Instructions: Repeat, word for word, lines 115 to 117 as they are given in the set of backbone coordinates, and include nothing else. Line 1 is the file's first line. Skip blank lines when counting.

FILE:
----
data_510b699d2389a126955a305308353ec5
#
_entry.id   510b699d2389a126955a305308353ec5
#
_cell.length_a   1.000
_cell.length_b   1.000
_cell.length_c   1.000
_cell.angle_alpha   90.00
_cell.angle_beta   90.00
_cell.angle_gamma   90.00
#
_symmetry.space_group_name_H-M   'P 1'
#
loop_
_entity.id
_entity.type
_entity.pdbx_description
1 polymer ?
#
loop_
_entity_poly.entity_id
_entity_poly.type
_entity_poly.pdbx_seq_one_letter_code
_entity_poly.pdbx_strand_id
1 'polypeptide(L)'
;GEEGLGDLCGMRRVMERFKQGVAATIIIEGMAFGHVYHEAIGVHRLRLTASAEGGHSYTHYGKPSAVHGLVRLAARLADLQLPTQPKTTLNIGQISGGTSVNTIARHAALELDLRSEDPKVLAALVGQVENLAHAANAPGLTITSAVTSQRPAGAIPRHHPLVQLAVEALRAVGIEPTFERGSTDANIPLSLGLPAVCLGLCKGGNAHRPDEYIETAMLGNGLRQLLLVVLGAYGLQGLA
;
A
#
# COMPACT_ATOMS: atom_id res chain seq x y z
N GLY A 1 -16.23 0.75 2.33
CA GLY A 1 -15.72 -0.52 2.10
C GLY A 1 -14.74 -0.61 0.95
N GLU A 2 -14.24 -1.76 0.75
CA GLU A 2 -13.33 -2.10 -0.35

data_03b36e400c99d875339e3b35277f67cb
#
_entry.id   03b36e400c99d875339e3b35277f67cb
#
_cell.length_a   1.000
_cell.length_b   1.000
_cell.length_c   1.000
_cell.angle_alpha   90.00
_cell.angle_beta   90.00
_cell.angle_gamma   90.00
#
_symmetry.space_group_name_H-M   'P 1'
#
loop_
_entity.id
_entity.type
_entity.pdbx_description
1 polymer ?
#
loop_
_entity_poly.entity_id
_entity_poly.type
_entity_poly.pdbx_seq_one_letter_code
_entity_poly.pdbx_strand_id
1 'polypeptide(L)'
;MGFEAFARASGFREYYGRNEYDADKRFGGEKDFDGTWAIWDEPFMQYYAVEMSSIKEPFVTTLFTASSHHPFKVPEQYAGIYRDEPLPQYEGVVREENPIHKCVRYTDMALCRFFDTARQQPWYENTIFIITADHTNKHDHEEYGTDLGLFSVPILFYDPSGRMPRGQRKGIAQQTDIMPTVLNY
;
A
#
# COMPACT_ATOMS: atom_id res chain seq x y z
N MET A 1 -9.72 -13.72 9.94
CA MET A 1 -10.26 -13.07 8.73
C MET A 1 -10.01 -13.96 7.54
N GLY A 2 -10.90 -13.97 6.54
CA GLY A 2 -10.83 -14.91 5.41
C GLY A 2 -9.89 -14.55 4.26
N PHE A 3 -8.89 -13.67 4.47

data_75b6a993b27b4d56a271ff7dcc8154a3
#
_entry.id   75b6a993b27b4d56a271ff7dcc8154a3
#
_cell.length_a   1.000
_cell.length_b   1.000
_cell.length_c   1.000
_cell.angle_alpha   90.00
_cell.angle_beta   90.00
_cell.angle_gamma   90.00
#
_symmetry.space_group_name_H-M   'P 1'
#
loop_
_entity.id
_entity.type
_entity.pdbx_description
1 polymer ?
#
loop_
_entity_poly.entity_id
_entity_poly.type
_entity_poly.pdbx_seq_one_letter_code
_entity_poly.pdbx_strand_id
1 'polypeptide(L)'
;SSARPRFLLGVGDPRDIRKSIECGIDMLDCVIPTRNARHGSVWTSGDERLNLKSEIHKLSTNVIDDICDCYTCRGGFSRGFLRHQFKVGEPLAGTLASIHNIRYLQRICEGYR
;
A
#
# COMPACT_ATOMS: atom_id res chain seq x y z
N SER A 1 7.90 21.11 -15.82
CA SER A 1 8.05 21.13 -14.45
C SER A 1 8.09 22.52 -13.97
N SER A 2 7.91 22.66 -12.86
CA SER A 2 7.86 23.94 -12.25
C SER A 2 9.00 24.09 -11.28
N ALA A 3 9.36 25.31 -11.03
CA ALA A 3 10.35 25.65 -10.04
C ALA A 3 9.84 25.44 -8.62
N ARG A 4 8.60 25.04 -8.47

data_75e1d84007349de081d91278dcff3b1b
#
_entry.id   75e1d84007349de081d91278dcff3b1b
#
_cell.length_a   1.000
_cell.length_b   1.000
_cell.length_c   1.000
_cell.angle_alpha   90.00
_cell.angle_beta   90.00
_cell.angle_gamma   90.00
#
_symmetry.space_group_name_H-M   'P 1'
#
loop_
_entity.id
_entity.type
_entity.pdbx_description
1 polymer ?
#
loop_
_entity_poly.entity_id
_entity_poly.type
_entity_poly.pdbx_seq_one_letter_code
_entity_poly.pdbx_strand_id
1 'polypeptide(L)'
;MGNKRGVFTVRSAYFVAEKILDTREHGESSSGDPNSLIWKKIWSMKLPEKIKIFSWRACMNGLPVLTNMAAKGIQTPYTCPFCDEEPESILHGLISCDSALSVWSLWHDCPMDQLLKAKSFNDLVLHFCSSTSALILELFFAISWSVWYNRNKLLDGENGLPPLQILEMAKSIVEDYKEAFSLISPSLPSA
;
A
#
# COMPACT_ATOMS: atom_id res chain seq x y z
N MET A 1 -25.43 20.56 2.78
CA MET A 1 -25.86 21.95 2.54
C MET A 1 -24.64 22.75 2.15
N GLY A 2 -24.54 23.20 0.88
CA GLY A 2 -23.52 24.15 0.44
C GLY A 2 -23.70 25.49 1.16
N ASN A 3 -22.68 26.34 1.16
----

_entry.id   75e1d84007349de081d91278dcff3b1b
#
_cell.length_a   1.000